Tuscany part 5 : Castello Banfi..

Castello di Poggio alle Mura, also known as Castello Banfi, is located 15km from the city of Montalcino, at the confluence of the Orcia and Ombrone rivers. It houses a winery, a hotel, a restaurant, a wine bar and  the Bottle and Glass Museum “John F. Mariani”.

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Its position, and the ancient history of the surrounding territory, let us suppose that the origin can even go back to the time of the Long Beards, that probably erected here one of their watch towers. There are no proofs at documentation of this theory, even it is sure that the construction of the first fortified nucleus on this hill is antecedent to year 1000. The first great widening of the castle dates back to the second half of 13th century [just after the battle of Montaperti, 1260]. The written sources tell about Poggio alle Mura for the first time in 1377, indicating the castle between the properties of Francisco di Tommaso Colombini. After the above-mentioned reconstruction of 1438, Poggio alle Mura became one of the larger castles of the Sienese peasantry. Other works were carried on during 17th century. A wing of the castle was mined during the world war II and reconstructed within the recent magnificent restoration undertaken by the current property. (source

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About a year ago during an excursion to Tuscany, we had a stop for a glass of Brunello di Montalcino at the beautiful courtyard of Castello Banfi and then we visited the “John F. Mariani” museum.

The museum illustrates the various eras of glass production through history, from the 5th century BC to our current day. Within the historic walls, in the old stable and olive pressing room, which still holds equipment dating back to 1857, the display rooms have been attentively assembled to explain the history of glass and the evolution of the wine bottle. In these rooms you will find collections of antique wine bottles, ancient and modern glassware from Venice, including the stupendous “The Water Girl” by Pablo Picasso.

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“The Water Girl” by Pablo Picasso

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Museum interior, at the right you can see an old Winepress..

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The “Enoteca”

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photos © chrysoula papagianni

Tuscany part 3 : Siena!

Hi everyone! At last i can present to you my favorite Siena, one of the most enchanting cities i visited!

Siena was my first contact with Italy almost 8 years ago, before even coming to Florence. I stayed there for a month and took an intensive Italian course. It was a unique experience since I met people from all over the world, several of whom I have kept in touch until today!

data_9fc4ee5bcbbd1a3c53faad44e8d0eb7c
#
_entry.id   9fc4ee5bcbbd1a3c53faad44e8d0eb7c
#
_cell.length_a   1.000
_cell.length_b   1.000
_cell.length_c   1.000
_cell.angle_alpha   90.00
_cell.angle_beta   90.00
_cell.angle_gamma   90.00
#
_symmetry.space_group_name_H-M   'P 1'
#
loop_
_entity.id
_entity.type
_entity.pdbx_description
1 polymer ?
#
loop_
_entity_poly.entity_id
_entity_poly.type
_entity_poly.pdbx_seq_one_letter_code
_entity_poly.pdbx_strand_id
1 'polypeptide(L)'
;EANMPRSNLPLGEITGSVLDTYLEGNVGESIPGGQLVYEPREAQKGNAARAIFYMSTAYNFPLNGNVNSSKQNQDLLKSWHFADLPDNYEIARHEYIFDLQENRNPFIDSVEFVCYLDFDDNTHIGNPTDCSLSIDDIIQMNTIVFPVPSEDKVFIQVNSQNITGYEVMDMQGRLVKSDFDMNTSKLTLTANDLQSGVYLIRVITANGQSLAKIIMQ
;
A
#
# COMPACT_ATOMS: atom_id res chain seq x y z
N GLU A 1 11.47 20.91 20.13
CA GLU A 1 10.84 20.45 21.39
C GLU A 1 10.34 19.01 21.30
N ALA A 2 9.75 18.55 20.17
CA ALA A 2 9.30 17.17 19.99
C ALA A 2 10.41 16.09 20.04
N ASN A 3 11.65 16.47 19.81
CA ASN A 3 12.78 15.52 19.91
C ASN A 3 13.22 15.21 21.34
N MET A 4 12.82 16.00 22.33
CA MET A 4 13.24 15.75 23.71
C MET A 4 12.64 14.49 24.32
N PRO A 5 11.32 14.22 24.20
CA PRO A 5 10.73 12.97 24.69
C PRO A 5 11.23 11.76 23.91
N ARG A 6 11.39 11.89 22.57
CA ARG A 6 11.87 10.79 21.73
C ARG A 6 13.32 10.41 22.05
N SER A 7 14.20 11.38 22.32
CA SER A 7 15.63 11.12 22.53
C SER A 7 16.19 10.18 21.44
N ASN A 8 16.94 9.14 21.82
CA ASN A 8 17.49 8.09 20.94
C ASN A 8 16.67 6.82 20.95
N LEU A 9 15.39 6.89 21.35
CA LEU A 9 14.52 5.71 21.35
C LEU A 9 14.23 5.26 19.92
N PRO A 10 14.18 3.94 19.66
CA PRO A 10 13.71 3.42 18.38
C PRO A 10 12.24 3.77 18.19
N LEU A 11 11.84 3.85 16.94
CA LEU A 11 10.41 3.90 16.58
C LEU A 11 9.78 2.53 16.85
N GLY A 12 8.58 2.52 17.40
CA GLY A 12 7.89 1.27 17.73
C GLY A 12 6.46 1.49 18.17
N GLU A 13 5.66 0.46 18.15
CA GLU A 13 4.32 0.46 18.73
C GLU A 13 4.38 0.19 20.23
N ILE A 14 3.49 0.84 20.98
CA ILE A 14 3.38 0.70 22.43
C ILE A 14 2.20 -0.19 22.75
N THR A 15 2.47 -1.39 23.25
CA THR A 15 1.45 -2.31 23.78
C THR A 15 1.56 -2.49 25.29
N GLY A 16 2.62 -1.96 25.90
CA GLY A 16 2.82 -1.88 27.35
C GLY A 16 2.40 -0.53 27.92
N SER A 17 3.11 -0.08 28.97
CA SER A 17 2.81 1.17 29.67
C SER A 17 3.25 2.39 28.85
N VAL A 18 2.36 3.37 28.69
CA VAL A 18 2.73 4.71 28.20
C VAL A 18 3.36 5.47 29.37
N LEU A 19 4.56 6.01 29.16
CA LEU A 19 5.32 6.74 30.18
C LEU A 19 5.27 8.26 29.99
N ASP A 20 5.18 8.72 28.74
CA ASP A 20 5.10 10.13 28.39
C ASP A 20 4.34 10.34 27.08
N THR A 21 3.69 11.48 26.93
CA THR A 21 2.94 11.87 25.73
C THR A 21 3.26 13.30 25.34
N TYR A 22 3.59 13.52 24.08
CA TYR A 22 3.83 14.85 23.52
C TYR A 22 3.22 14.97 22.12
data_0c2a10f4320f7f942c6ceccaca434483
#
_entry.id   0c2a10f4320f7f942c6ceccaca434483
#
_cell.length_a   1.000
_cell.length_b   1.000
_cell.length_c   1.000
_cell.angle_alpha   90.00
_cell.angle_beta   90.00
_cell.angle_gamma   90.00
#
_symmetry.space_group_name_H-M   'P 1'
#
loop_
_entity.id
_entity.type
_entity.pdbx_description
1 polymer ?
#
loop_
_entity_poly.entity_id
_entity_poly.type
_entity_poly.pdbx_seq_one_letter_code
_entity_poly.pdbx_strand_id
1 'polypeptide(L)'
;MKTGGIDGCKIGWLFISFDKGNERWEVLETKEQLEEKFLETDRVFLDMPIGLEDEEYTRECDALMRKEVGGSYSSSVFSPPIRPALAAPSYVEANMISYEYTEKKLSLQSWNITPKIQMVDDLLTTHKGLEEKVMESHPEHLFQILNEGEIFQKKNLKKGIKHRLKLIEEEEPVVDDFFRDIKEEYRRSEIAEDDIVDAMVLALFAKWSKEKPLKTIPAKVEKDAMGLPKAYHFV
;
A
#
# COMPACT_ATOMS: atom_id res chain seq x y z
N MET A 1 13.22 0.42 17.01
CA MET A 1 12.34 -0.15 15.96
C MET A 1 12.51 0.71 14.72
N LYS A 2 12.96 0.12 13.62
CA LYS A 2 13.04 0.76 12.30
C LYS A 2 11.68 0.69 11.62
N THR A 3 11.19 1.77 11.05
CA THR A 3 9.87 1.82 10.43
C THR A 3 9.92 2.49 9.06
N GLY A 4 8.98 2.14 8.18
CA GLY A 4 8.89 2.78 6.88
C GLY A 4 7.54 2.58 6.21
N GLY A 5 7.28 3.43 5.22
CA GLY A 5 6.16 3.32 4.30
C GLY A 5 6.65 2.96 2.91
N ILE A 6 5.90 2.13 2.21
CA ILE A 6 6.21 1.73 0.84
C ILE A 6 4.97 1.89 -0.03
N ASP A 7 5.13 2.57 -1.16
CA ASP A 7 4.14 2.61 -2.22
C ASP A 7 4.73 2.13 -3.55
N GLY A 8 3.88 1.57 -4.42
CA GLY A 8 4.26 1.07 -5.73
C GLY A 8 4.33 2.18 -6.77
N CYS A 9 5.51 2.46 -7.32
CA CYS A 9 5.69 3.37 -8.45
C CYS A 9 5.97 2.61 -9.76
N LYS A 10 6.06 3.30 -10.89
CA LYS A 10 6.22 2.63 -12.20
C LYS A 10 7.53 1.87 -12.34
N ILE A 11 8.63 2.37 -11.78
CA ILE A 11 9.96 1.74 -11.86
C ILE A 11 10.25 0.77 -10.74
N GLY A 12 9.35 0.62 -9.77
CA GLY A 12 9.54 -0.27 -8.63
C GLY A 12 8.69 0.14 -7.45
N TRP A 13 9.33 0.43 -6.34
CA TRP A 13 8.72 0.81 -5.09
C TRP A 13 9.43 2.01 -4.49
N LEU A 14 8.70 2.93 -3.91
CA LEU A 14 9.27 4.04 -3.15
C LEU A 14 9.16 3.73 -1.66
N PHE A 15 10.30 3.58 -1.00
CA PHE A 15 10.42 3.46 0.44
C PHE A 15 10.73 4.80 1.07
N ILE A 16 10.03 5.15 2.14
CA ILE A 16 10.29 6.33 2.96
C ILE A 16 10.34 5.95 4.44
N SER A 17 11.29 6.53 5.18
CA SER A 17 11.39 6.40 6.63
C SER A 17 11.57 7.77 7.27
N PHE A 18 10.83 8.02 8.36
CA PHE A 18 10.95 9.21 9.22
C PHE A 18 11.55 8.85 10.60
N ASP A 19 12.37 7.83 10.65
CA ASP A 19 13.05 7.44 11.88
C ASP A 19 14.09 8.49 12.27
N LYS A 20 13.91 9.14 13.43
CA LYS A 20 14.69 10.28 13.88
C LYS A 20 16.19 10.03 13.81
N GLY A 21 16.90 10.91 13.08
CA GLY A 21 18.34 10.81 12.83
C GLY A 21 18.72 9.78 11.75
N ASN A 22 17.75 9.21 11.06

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Siena is a classic medieval hill town in Tuscany famous for its large fan-shaped Piazza del Campo which is the heart of the town and home to the famous summer horse-race, known as Il Palio. Palio is a horse race that is held twice each year, on July 2 and August 16. Ten horses and riders, bareback and dressed in the appropriate colours, represent ten of the seventeen contrade, or city wards, as Siena retains a ward-centric culture from medieval times.

Main sights :

  • Siena Cathedral (Duomo)
  • Palazzo Pubblico
  • Torre del Mangia
  • San Domenico
  • Pinacoteca Nazionale
  • Santa Maria della Scala

According to legend, Siena was founded by the son of Remus, and the symbol of the wolf feeding the twins Romulus and Remus is as ubiquitous in Siena as in Rome. In reality the city was probably of Etruscan origin, although it wasn’t until the 1st century BC, when the Romans established a military colony there called Sena Julia, that it began to grow into a proper town.

In 1966 Siena was the first European city to banish motor traffic from its heart. To stroll its arteries, unclogged by carbon monoxide and unthreatened by speeding vehicles, scooters notwithstanding, is not the least of the town’s pleasures.

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photos © chrysoula papagianni

Tuscany part 2 : San Gimignano..

Hi everyone! I’m more than happy that i’m posting from my pc again, let’s hope it will last.. 🙂

Second stop in our journey to Tuscany the impressive San Gimignano, in other words, the medieval Manhattan!

San Gimignano is a small walled medieval hill town in the province of Siena, Tuscany, north-central Italy. Known as the Town of Fine Towers, San Gimignano is famous for its medieval architecture, unique in the preservation of 14 of its tower houses, which, with its hilltop setting and encircling walls form “an unforgettable skyline”. Within the walls, the well-preserved buildings include notable examples of both Romanesque and Gothic architecture, with outstanding examples of secular buildings as well as churches. The Historic Centre of San Gimignano, is a UNESCO World Heritage Site. The town also is known for the white wine, Vernaccia di San Gimignano, produced from the ancient variety of Vernaccia grape which is grown on the sandstone hillsides of the area. (Wikipedia)